Mark St. Germain’s The God Committee might feel to some like a mashup of 12 Angry Men and ER. Unfolding in real time, it showcases the behind-the-scenes workings of how a committee at a New York hospital decides who gets a donor heart that has just become available.

“It’s fascinating subject matter,” says Kevin Dean, artistic director of A.D. Players, which opens the play this week. “We get a look at how these decisions are made.”

Instead of following any particular character, The God Committee essentially follows the heart itself. There are three patients who could be its recipient. And it’s up to a hospital committee made up of a surgeon, a resident, a nurse, a social worker, a psychiatrist, a doctor, and a priest who serves on the hospital’s board to determine who’s the best candidate.

“I did a play in Philadelphia called Under the Skin that looked at organ donation from the perspective of someone receiving a kidney transplant,” says director Alice Gatling, who is making her directorial debut on the A.D. stage with the show (she appeared in the company’s The Best of Enemies). “But this is really different. It’s about how people make these kinds of decisions and how our experiences shape us in making them.”

Both Gatlin and Dean say they support organ donorship, and both note the idea that one person can potentially save many lives in the process. They’re hoping the show helps make people more aware of the practice and how vital it is.

“Organ donation statistics are kind of scary,” says Dean, who is a donor himself. “I think I read that something like 95 percent of people support organ donation, but only 50 or so percent of people are actual donors.”

For Dean, the show is about how we are all in this life together, and the impacts we can have on one another. He feels the subject matter fits securely into A.D. Players’ mission to produce compelling theater from a Christian worldview that engages a diverse audience.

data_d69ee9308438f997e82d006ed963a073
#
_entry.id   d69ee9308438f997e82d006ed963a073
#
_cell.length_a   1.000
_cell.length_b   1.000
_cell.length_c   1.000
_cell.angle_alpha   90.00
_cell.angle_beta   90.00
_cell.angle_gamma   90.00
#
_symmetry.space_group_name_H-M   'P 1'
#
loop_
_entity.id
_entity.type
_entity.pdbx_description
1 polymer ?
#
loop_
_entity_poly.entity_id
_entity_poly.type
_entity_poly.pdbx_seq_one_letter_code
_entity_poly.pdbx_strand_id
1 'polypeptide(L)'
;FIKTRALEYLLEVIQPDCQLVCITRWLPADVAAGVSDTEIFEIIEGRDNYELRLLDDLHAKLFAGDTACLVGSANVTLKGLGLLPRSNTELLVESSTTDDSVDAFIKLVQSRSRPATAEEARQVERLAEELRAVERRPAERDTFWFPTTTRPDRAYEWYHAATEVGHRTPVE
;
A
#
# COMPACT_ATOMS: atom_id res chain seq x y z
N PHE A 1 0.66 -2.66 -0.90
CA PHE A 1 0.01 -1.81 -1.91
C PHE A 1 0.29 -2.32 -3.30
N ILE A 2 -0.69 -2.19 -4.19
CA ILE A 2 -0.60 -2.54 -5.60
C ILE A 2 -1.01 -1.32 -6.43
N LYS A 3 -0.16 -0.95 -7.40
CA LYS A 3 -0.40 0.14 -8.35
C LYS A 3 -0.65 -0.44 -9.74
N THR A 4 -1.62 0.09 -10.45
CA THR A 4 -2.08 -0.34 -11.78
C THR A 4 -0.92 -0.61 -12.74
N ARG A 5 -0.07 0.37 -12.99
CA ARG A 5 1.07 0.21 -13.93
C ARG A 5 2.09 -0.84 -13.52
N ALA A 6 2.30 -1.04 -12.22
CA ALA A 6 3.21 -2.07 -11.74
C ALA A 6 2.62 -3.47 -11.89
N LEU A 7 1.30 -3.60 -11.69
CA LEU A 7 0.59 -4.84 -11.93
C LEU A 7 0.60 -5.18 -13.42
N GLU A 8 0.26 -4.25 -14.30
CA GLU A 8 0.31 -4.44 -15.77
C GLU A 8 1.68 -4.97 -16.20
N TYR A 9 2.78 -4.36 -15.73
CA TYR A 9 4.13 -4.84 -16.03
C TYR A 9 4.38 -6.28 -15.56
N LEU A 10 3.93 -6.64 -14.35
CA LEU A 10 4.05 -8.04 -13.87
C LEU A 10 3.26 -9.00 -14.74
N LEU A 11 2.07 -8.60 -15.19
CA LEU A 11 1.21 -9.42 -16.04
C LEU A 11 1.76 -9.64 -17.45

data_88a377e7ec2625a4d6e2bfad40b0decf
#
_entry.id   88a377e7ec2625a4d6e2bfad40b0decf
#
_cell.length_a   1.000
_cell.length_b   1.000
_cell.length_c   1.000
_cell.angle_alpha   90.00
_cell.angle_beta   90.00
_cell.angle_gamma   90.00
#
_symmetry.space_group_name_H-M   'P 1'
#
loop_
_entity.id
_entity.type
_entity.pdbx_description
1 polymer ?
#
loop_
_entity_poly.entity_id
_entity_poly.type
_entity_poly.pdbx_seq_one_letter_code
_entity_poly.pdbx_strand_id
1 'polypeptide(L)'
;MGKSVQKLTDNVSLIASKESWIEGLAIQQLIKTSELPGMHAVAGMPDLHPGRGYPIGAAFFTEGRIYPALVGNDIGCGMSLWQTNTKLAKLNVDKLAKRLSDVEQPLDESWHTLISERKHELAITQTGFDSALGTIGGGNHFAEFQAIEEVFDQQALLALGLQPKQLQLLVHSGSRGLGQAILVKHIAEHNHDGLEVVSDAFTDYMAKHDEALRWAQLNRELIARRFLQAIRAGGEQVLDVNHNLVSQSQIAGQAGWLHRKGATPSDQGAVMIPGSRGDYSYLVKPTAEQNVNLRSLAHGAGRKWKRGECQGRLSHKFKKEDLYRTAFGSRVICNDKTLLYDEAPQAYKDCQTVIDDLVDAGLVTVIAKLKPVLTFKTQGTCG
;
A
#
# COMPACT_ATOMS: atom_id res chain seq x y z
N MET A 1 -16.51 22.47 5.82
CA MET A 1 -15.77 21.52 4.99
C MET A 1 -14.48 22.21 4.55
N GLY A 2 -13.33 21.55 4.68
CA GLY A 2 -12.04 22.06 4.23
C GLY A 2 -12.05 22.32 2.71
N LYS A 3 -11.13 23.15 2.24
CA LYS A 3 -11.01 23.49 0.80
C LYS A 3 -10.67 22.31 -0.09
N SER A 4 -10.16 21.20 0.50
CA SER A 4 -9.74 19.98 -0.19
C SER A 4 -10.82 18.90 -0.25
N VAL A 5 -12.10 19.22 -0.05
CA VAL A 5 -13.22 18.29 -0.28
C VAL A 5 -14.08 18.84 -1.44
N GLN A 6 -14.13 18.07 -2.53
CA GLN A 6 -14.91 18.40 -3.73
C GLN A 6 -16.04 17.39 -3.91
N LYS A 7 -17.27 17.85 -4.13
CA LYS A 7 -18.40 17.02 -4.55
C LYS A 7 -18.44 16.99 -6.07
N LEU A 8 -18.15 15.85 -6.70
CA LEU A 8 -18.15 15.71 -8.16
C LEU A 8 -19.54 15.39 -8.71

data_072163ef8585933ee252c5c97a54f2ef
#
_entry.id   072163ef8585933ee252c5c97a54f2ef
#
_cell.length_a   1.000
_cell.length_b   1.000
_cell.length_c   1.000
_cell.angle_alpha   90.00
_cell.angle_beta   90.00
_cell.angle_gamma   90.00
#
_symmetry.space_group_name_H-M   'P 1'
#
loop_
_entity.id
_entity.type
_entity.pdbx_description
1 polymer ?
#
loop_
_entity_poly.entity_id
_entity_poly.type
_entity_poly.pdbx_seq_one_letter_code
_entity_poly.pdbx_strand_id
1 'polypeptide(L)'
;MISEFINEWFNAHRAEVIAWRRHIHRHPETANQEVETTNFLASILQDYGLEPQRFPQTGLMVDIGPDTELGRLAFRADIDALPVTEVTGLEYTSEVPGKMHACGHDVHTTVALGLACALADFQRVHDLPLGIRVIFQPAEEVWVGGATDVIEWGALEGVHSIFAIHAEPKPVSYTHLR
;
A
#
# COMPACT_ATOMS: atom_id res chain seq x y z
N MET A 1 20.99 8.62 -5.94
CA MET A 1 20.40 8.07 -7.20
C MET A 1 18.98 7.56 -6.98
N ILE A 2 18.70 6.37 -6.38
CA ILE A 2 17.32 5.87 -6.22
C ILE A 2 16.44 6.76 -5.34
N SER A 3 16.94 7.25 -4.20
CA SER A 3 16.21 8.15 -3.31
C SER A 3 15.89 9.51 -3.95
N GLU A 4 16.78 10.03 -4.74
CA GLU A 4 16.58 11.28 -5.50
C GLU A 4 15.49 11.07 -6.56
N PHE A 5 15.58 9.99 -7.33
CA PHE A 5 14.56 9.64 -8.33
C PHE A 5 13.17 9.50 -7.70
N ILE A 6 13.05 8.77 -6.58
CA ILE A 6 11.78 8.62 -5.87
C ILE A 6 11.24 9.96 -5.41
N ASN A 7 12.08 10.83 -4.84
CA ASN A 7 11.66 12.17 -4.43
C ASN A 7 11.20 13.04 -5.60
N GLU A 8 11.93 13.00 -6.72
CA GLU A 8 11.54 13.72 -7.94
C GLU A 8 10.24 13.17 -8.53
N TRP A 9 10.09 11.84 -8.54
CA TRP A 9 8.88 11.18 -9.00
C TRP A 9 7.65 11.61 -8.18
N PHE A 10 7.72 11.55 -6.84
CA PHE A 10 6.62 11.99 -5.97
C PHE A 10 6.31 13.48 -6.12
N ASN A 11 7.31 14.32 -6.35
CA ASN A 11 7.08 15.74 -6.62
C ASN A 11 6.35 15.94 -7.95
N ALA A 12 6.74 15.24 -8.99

“Illness affects people from all walks of life; it doesn’t discriminate,” he says. “A show like this demonstrates how we can help each other, and gives people insight into how the [organ donation] process unfolds.”

Like 12 Angry Men, which takes place in a jury room, The God Committee unfolds in a hospital conference room, with the actors sitting around the table. That’s been one of the highlights for Gatlin as a director.

“We’ve been working on how do we create action in a static environment,” she says. “Liz Freese’s set is great, and this is such a dynamic group of actors. I think the audiences will find there’s a lot of tension and feeling in the show.”

Dean notes that after the performances on Saturday, May 25 and Sunday, June 2, audiences can stay after the show for a discussion about organ donation, and that it’s likely there will be literature in the theater’s lobby about how to become a donor.

“I’d love it if our audiences came away from this with a greater understanding of the need for organ donors and knowing just what happens in the process.”

May 17–June 2. Tickets from $20. A.D. Players, 5420 Westheimer Rd. 713-526-2721. More info and tickets at adplayers.org.

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